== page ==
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British counterterrorism police arrested nine men in an alleged kidnapping plot Wednesday - a plan that involved torturing and beheading a British Muslim soldier and broadcasting the act on the Internet, according to news reports.
A ninth person was arrested just before police briefed reporters Wednesday afternoon. The first group of arrests took place in the morning. "The threat of terrorism has been growing over the years," David Shaw, of the West Midlands Police, said in announcing the arrest.
Counterterrorism officials - speaking on condition of anonymity because of the sensitivity of the investigation - said the plot was the first of its kind to be uncovered in Britain.
The potential victim was in police custody, Sky reported, saying the kidnapping was going to be an "Iraq-style" execution.
Birmingham has been the site of several major terror raids in the past two years, including a plot uncovered in the summer that involved several suspects planning to use liquid explosives to blow up as many as 10 flights between Britain and the United States.
It is also the hometown of Britain's first Muslim soldier to be killed in Afghanistan last year - a death prompting militant Islamist Web sites to denounce Cpl. Jabron Hashmi, 24, as a traitor. One site - that of extremist British sect al-Ghurabaa - posted an image of the soldier surrounded by flames.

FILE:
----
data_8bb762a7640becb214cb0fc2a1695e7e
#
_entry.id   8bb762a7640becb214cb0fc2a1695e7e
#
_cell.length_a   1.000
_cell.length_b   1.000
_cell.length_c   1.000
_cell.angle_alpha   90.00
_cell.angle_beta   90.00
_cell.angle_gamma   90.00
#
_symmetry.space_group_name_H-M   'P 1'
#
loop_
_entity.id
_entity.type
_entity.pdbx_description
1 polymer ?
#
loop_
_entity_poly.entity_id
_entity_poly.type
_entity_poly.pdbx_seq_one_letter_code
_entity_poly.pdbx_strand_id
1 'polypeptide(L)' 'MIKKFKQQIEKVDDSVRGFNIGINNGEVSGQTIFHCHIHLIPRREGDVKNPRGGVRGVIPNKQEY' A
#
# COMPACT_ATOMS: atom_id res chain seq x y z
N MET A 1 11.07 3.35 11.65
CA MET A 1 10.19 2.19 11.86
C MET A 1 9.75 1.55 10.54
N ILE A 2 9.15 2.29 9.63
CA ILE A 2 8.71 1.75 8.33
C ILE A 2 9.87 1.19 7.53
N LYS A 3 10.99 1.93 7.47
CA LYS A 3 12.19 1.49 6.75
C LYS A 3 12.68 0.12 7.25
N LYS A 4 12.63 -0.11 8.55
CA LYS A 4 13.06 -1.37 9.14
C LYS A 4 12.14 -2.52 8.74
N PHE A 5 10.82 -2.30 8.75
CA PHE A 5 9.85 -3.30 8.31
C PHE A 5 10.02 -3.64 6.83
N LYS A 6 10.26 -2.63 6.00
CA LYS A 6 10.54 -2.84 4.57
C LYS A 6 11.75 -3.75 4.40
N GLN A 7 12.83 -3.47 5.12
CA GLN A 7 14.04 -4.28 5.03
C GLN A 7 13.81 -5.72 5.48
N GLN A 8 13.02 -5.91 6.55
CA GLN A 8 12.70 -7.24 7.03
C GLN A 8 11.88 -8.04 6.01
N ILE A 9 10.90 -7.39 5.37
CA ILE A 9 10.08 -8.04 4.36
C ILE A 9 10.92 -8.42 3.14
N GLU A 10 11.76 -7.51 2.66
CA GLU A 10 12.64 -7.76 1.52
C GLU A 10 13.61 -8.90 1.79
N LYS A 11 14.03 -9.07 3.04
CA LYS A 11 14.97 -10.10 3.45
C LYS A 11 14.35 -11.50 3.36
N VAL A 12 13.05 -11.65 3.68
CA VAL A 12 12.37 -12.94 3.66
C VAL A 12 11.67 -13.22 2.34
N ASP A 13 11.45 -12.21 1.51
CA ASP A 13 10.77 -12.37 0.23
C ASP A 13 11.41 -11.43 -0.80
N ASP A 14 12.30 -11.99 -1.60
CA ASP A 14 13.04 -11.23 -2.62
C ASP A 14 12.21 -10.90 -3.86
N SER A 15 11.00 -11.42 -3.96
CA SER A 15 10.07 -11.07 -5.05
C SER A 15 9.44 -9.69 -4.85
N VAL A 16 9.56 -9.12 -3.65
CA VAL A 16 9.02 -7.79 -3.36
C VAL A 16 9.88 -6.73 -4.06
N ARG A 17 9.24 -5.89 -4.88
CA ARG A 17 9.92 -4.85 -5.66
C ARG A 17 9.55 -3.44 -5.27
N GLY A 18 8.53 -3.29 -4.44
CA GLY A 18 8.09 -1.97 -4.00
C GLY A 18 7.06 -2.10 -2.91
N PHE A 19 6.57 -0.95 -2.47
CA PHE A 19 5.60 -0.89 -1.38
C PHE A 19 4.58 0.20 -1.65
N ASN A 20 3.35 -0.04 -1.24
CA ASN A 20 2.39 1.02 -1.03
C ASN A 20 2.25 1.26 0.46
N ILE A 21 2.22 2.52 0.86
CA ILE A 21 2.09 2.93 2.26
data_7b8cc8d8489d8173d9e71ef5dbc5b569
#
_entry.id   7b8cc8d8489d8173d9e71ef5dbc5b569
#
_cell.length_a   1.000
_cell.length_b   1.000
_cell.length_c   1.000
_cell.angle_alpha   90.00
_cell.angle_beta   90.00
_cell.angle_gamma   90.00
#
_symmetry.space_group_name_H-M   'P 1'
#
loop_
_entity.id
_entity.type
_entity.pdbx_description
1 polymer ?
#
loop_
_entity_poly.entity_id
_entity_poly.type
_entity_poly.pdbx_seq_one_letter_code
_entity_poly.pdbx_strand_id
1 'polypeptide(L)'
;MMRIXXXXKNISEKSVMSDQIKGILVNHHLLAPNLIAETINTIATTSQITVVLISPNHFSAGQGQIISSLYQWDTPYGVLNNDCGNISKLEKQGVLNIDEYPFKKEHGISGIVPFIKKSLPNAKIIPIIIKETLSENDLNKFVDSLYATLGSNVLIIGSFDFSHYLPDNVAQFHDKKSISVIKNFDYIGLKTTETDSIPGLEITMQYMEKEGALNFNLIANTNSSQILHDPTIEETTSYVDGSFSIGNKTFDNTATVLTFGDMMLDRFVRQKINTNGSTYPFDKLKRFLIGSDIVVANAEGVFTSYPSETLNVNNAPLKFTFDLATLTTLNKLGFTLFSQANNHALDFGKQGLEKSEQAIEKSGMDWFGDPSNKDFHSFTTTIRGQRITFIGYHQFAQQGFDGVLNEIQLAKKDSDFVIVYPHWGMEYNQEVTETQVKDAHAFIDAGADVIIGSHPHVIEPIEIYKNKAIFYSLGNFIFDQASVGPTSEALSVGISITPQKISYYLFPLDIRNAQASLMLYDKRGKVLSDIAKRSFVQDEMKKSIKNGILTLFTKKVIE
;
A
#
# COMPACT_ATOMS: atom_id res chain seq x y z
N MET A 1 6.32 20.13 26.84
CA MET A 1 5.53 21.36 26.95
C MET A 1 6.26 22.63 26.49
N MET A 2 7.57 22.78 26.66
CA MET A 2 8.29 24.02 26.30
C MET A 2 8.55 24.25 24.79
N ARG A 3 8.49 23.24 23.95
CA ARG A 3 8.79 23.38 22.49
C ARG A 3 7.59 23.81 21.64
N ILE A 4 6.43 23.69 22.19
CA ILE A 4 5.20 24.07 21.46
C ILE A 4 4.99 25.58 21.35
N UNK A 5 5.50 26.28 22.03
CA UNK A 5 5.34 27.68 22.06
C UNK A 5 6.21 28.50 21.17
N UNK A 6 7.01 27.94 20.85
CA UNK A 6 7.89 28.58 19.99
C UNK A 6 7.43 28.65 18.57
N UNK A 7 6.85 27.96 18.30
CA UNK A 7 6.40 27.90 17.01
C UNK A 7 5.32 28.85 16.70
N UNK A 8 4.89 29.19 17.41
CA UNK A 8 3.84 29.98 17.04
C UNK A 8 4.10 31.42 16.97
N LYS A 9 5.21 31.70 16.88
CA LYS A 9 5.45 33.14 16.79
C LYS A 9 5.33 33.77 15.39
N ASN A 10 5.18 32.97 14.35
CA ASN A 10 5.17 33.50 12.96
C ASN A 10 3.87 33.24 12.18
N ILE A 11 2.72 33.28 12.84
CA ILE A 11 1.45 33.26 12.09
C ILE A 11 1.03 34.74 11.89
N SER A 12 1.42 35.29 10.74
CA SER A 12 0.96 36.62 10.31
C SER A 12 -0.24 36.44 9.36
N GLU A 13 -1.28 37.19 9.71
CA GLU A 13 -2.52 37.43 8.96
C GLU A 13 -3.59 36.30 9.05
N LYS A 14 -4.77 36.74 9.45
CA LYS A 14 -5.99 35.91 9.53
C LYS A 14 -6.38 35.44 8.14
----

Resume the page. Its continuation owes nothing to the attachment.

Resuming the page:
Dozens have been kidnapped in Iraq, where captors have often broadcast pictures on the Internet.
One of the highest-profile kidnappings and murders was that of 62-year-old Kenneth Bigley from Liverpool, England. He was kidnapped from a Baghdad suburb where he was working in September 2004 and beheaded three weeks later, with his death captured on video.
Police were searching 12 homes in the predominantly Pakistani neighborhood in the central England city. Two Islamic book stores were also cordoned off.
The men arrested were accused of committing, preparing or instigating terrorism, police said.
Since suicide bombers killed 52 people in London on July 7, 2005 _ killings perpetrated by Muslim extremists who grew up in Britain _ counterterrorism units have conducted several raids across the country. One man was shot in one of the raids in the London last year although he was never charged _ sparking complaints among Muslims who said they were being targeted.
"People don't trust their own children any more," said Shabir Hussain, chairman of the nearby Ludlow Road Mosque in Birmingham. "You feel like you should challenge your son or daughter: 'Where are you going at night? What are you watching on TV? What are you doing on the Internet?'
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